I don't weep onto my kindle, but only because it is new and I didn't want to damage it. I brace myself and try reading again. I make it a few more pages before it happens again. It went down hill from there.

I acquired this book on my own dime because it fit what I was looking for at the given time. With a $5.00 price tag, I went in with a higher expectation of quality.

The Writing

For all that format bothers me, good writing can often salvage my reading experience. If I'm swept away to a whole new world, if the characters grab my by the throat, and if the style reaches out and touches me in one way or another.

I went in expecting middle grade. I'm not really sure what I got, but it wasn't middle grade. At first, I was reminded of a style reminiscent of Harry Potter and the Philosopher's Stone. But, there was something about the writing that didn't pull me in. Perhaps I just couldn't feel anything for the leading lady from the start. Perhaps there was just something about the style and the choice of words that didn't evoke middle grade for me.

Either way, I don't feel like this was a middle grade book, but rather a book for adults disguised as a middle grade book.

This is where I'm going to mention something I did like, and really liked about this book: S.J.B. Gilmour was not afraid to touch on the very difficult and real subject of bullying. I'm not a fan of how the situation was resolved, and how the character escaped the problem and how the adults around her behaved, but I am very happy that the subject was added and the discussion was brought to the table.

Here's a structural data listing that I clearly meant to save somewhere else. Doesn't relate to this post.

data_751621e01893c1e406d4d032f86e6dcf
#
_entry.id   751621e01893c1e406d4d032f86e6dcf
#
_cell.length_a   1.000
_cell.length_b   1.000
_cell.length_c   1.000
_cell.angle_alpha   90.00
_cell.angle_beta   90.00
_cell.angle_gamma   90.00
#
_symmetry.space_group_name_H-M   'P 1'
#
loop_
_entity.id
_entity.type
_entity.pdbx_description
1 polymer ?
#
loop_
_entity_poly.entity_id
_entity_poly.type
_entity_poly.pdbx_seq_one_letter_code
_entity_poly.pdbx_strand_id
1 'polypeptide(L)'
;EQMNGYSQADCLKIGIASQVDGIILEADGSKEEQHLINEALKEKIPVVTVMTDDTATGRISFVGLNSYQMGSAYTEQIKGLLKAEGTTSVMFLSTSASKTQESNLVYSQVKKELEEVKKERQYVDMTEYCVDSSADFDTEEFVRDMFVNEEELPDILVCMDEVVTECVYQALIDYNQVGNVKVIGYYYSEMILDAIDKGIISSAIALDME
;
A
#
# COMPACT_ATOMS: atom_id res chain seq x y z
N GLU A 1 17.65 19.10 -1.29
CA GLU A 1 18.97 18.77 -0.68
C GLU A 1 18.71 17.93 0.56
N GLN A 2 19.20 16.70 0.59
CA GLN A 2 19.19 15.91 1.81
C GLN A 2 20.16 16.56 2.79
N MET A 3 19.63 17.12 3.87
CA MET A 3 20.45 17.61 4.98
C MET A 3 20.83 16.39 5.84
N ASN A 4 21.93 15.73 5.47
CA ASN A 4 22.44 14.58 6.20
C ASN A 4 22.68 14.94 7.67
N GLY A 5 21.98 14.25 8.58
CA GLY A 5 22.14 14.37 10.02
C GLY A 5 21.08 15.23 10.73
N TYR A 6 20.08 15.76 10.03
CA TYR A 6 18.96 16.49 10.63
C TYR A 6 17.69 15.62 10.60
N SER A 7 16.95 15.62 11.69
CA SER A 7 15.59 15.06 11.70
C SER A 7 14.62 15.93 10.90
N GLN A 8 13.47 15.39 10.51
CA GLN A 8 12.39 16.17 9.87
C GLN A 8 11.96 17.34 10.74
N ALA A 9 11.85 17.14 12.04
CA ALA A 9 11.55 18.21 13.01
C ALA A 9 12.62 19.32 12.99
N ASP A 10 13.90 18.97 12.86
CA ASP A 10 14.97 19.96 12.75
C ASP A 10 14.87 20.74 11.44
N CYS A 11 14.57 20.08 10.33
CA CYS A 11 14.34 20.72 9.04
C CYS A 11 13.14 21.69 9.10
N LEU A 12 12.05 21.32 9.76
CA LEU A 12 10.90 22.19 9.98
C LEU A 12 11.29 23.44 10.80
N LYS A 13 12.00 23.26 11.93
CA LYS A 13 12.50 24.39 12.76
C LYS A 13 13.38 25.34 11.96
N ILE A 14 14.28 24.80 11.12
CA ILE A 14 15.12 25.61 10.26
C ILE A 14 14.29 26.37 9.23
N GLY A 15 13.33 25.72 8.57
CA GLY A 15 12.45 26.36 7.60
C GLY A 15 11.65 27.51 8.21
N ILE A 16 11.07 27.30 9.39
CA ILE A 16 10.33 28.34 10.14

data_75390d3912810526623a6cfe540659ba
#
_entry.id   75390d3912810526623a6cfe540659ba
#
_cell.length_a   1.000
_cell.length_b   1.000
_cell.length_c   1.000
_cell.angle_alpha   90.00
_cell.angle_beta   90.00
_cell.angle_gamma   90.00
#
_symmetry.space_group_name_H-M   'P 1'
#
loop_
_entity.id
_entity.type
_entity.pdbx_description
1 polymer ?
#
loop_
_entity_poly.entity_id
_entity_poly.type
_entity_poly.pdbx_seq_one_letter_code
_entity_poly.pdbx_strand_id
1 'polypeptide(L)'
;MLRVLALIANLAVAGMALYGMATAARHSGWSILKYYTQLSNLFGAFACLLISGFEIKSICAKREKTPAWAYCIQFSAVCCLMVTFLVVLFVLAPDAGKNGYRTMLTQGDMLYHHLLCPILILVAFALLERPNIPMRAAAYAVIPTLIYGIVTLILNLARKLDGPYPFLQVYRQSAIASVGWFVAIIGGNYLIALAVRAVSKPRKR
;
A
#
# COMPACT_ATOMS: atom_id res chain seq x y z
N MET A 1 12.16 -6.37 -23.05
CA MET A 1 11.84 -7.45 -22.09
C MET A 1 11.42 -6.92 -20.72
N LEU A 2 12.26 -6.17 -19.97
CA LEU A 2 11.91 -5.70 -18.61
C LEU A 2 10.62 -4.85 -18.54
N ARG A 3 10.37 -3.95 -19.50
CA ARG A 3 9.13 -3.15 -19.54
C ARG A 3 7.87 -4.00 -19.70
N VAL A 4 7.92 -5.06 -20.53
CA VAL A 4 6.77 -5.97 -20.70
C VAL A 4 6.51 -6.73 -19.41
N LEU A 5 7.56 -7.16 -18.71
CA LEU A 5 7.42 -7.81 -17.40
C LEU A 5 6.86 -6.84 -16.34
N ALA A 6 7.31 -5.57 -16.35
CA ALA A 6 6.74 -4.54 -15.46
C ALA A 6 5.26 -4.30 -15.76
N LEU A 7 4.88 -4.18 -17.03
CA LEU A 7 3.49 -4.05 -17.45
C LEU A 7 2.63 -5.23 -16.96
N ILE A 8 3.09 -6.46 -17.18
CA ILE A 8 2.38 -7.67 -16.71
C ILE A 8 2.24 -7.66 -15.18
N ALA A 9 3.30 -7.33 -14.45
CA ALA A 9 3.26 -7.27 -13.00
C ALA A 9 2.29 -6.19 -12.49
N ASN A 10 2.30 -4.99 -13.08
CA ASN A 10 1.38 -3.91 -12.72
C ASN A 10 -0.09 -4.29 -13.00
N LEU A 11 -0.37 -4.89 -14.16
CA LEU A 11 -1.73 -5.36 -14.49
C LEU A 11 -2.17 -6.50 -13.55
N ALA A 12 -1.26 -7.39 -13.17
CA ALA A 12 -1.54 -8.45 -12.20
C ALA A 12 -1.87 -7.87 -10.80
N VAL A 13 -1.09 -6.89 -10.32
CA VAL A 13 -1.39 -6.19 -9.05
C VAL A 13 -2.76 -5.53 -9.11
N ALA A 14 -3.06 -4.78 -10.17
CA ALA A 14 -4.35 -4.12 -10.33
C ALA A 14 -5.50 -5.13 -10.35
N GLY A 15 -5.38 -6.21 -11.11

I just wish that the writing had been cleaner, had been more streamlined, and that Sarah was just a little more active, a little more something to make me want to root for her.

When I stopped reading sometime during chapter two or three, I just didn't feel anything for her. She'd been smothered by those who were standing up for her rather than letting her stand up truly on her own.

The Characters

Like with writing, characters can really salvage a book for me. Like the writing, I just didn't feel any connection with Sarah, despite the fact she'd been in a situation that should have evoked instant sympathy. I kept finding myself asking questions about the adults in Sarah's life rather than caring about Sarah.

There were interesting characters.

Unfortunately, of the characters that did intrigue, none of them were Sarah.

Why did I quit?

This book just didn't appeal to me on a variety of different levels. The characters and writing fell short for me; neither grabbed me and forced me to the next page. The formatting was the factor that turned a book I may have grown to like if I stuck with it to a novel I couldn't finish.

Maybe if this book was reformatted, I'd try it again. But, until then, I'm going to walk away and wonder what might have been — and wonder just what is wrong with me that I just can't see why this book was being rated so well when I can't help but wonder if this was a second or third draft instead of a finished product.